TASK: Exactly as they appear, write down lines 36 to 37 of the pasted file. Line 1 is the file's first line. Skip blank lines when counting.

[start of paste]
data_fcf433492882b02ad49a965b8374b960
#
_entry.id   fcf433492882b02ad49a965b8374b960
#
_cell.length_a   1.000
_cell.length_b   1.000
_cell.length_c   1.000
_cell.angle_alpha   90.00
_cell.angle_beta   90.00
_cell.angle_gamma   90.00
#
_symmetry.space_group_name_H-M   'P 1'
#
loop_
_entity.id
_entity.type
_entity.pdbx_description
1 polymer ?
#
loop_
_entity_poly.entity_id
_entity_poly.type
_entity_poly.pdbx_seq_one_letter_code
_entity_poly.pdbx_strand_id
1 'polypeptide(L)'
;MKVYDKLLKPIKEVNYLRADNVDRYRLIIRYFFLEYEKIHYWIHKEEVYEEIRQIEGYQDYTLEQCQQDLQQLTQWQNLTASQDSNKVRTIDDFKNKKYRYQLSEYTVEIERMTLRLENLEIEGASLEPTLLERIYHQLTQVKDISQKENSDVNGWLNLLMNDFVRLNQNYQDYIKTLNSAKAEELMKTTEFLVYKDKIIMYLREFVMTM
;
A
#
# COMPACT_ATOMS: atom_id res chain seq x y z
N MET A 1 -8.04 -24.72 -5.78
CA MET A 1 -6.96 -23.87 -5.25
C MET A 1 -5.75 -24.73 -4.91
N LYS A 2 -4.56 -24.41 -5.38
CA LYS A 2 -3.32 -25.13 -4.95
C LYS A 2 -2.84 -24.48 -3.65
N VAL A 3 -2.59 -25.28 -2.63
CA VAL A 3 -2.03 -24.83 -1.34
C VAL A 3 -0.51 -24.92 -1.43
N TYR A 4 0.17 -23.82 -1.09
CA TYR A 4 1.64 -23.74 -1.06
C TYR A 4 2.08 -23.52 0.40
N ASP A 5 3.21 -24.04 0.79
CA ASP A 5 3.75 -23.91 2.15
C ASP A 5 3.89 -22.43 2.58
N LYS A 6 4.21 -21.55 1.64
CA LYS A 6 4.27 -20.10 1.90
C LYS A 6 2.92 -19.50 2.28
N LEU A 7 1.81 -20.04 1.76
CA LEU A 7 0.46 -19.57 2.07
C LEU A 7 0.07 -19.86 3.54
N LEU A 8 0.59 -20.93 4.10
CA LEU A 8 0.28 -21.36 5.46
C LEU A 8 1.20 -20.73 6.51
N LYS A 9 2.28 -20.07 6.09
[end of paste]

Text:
C LYS A 2 -2.84 -24.48 -3.65
N VAL A 3 -2.59 -25.28 -2.63